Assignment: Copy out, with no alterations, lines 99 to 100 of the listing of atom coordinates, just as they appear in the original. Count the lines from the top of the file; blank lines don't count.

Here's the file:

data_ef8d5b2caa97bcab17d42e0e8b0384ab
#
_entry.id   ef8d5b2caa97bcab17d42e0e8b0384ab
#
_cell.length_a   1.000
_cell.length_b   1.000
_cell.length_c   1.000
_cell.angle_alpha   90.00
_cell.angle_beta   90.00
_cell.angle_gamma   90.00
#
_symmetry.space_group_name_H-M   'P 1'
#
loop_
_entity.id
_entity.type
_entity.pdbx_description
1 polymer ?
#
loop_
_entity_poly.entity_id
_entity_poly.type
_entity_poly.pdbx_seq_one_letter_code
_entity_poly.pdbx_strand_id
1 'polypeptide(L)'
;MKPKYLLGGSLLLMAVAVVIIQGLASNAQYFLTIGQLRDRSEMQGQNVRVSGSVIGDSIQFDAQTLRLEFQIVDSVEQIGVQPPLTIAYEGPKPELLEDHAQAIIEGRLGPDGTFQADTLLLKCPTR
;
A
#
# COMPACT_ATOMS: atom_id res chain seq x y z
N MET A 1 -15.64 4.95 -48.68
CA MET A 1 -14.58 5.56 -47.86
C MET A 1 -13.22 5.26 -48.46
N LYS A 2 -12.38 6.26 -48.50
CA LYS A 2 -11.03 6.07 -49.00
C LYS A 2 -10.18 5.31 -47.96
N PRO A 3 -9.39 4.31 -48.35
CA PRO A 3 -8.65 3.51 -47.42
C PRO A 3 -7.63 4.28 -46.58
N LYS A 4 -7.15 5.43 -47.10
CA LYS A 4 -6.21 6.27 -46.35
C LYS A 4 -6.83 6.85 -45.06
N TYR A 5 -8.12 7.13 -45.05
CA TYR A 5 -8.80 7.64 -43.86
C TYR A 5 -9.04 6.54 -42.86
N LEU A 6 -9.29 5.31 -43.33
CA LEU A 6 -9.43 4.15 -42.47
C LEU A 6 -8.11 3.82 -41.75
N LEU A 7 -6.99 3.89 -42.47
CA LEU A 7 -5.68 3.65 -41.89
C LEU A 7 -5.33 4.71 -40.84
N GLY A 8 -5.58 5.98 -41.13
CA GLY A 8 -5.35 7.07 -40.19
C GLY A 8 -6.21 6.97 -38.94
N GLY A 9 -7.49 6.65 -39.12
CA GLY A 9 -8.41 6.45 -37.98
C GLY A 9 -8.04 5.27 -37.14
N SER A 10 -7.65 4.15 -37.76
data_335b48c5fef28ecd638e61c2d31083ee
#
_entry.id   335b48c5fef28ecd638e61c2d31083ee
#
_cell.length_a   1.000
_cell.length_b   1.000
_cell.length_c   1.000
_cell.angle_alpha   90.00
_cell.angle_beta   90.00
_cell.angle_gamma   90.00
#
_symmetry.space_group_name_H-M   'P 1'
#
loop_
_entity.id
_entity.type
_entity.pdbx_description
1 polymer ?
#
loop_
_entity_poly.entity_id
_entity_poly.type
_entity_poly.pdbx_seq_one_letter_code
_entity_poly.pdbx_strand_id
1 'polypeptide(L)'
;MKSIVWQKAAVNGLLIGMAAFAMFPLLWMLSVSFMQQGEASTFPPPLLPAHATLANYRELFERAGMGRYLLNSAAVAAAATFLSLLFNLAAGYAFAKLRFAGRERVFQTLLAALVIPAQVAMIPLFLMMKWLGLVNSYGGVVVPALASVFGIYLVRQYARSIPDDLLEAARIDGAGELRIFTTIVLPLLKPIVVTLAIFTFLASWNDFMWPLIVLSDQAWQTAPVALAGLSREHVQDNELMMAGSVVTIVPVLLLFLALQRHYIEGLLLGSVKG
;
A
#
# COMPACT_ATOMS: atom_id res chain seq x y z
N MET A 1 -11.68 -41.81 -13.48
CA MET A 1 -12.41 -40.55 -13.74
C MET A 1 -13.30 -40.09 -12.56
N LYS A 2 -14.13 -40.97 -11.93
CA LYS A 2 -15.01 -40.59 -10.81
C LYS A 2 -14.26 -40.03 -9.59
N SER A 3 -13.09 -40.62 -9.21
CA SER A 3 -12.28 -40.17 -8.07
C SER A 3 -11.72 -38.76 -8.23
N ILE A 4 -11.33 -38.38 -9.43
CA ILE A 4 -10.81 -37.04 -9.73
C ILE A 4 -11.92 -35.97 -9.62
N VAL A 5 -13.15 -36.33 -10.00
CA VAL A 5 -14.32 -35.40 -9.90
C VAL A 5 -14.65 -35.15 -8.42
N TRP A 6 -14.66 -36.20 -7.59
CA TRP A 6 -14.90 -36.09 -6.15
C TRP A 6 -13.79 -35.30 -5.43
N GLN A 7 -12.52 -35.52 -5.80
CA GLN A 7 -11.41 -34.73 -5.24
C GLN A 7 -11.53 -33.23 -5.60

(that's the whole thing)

CA ILE A 4 -10.81 -37.04 -9.73
C ILE A 4 -11.92 -35.97 -9.62